Dallas Fire-Rescue records detail more harassment cases



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Posted on November 11, 2009 at 12:59 PM

Updated Friday, Nov 13 at 4:15 PM

DALLAS - The public perception of most when it comes to Dallas Fire-Rescue is usually that those in the department are helpful, even heroic.

 But, some women who have worked within DFR, along with the department's own internal records, paint a very different picture.

"If the allegations in Dallas are true, then Dallas has a very, very serious problem that goes way beyond the national experience of what happens in most fire departments," said Marc Bendick, an employment economist.

Bendick co-authored last year's "A National Report Card on Women in Firefighting," which highlights challenges women face in the fire service nationwide. Harassment is a large part of the challenge.

Those problems are all too familiar in the DFR, according to a group of women who have come forward with complaints against the department.

In April, News 8 broke the story of Leanne Siri, a former high ranking civilian who claimed commanders called her names, exposed her to sexually explicit e-mails and then demoted her when she complained.

"The chief openly stated the problem was I was a woman," Siri said.

News 8 also broke the story of another victim named Cheryl Hill.

Hill found semen smeared on her keyboard in her office, across a framed picture of her daughter and in her coffee cup at the maintenance shop.

"The fact that it was in my cup made me sick and made me ill," she said.

The Internal Affairs report showed it was a civilian maintenance worker at DFR, not a uniformed firefighter who was responsible for that incident.

It is extreme, but News 8 discovered it apparently isn't isolated.

"We've run a national survey that showed that something like more than half of all women have experienced some form of harassment in their careers in the fire service," Bendick said.

So, how widespread is sexual and racial harassment in Dallas? News 8 asked to see Internal Affairs' closed cases from everyone who reported harassment in the last five years. But, the city refused to make them public. However, the Texas attorney general ordered them released.

News 8 eventually received a two-inch thick stack of papers with certain names and portions redacted. News 8 received 25 DFR cases.

In one case, documents revealed a paramedic "would flirt with females, sometimes on their [emergency calls]." A pregnant leasing agent for an apartment complex complained the officer "kept touching my belly more and more and more down, and he told me that he would like to have sex with a pregnant woman," the case file reported.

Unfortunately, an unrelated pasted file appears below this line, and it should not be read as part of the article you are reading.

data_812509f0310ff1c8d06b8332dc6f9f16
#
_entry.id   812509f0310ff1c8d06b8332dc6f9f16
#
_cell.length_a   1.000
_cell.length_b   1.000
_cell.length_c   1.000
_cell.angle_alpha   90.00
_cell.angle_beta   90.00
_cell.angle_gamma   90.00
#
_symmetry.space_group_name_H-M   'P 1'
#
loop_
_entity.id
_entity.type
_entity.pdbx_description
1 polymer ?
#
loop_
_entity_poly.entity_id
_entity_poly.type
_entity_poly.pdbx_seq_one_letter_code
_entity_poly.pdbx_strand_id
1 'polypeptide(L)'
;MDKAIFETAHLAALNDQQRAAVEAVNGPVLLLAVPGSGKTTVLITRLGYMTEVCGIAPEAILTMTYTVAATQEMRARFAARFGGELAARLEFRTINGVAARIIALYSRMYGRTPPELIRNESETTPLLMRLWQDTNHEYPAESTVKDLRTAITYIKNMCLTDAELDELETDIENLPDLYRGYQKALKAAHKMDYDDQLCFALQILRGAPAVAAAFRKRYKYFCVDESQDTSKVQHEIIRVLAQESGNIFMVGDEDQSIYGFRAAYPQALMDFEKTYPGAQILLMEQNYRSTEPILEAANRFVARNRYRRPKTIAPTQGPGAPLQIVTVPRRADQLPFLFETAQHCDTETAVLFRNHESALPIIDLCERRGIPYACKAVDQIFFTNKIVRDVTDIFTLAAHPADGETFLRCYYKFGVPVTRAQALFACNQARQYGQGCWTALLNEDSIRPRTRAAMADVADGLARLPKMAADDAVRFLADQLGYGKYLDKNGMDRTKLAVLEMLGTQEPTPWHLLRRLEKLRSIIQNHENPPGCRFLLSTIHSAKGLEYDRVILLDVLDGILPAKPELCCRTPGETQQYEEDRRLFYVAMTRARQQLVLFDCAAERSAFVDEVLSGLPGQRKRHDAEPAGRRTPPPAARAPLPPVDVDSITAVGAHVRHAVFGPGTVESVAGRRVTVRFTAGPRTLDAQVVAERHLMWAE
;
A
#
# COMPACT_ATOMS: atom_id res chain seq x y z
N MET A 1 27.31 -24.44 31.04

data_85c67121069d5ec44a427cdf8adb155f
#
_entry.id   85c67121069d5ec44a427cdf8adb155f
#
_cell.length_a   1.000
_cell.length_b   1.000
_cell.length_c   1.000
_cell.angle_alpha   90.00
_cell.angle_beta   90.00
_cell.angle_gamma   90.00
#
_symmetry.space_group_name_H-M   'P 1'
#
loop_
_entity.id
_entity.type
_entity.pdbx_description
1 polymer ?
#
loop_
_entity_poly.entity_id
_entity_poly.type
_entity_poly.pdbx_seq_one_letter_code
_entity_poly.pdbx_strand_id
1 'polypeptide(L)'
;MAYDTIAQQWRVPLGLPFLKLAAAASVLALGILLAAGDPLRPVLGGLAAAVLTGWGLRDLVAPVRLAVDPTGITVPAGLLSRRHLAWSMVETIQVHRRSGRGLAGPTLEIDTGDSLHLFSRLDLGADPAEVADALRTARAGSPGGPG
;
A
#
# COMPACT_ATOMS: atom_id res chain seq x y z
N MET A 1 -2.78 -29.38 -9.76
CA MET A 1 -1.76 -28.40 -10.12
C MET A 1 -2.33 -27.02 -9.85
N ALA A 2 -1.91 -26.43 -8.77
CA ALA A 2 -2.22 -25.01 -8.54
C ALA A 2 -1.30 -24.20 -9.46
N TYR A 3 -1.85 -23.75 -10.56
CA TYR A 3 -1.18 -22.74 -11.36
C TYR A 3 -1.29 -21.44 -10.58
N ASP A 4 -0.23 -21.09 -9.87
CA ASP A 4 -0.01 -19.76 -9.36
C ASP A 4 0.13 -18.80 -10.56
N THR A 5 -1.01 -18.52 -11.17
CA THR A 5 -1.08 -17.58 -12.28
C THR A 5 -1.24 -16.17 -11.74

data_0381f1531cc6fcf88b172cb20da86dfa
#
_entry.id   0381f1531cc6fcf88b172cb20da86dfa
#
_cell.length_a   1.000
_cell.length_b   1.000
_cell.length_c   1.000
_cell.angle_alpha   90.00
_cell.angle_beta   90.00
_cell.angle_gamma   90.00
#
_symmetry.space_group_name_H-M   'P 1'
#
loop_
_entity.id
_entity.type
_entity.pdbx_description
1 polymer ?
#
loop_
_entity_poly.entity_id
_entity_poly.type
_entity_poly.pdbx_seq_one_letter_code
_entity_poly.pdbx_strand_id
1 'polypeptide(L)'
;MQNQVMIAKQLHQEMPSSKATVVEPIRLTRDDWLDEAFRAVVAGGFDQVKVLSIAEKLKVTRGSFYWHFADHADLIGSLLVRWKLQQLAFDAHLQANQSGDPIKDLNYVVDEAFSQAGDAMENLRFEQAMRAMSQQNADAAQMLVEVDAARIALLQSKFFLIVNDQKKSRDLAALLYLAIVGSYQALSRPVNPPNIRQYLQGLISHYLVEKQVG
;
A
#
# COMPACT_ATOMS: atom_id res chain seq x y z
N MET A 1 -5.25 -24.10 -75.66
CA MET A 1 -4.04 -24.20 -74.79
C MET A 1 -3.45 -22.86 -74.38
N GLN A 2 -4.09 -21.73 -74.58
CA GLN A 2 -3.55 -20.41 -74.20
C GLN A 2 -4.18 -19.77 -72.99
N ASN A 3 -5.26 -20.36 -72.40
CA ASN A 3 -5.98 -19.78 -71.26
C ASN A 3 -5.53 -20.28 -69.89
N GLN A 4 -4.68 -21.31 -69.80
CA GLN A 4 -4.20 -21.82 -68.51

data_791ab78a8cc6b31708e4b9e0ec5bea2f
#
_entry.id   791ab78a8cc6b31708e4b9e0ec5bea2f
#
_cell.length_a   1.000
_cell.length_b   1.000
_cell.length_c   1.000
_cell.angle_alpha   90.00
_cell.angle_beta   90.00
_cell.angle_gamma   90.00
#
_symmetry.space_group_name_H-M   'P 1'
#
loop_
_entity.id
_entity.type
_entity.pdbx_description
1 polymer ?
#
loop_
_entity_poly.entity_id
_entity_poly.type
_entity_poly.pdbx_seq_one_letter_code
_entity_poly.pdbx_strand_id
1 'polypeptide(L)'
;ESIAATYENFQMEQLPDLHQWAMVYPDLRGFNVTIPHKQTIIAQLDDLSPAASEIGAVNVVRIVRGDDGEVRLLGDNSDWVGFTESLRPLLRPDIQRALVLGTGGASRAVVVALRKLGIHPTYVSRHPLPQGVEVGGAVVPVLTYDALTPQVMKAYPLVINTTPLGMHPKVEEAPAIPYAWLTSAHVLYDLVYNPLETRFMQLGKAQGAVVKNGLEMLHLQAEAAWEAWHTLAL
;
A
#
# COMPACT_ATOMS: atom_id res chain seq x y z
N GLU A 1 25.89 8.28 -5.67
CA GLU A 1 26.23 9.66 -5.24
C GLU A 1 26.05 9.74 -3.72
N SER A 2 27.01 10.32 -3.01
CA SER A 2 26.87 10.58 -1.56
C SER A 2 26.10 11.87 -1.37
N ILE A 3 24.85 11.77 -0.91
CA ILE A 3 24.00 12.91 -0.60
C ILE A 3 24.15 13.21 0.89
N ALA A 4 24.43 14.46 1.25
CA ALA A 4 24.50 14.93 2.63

DFR fired him last year after a patient going to Parkland complained that the paramedic made obscene remarks to her about oral sex.

DFR dismissed a fire prevention officer as well this year.

"She stated she saw his pants and believed she could see him becoming sexually aroused as he touched her stomach," read a woman's statement about the officer in an affidavit to Dallas police.

An affidavit also revealed a manager in the 911 call center sent sexually explicit e-mails to a woman who worked for him. The investigation revealed the two later had an affair in his city office. He's no longer with the department.

Eight of the accused were either fired or resigned. Seven cases were unfounded. Six firefighters faced counseling, and nothing happened to four others.

Still, sexual and racial harassment only made up 25 of the 280 cases DFR Internal Affairs opened during that time period. That makes less than ten percent of all investigations.

But, Bendick said low numbers don't necessarily indicate there isn't a problem.

"A low number of complaints mean either that there are no problems in the department or the complaint process has no credibility; people are afraid to use it, afraid they'll be retaliated against," he said.

DFR does not have a zero tolerance policy against sexual or racial harassment.

Chief Eddie Burns did not respond to News 8 e-mails and voicemails. An assistant city attorney said no one would answer questions from News 8 regarding the issue since women are suing the department.

Siri and Hill are among those who have filed suits. It was "just a fantasy" the perpetrator said in the Hill case file.

Including lawsuits and complaints to the U.S. Equal Employment Opportunity Commission, DFR faces a half dozen allegations in all.

Documents reveal this is a smoldering situation DFR might have addressed, but hasn't extinguished.


E-mail jwhitely@wfaa.com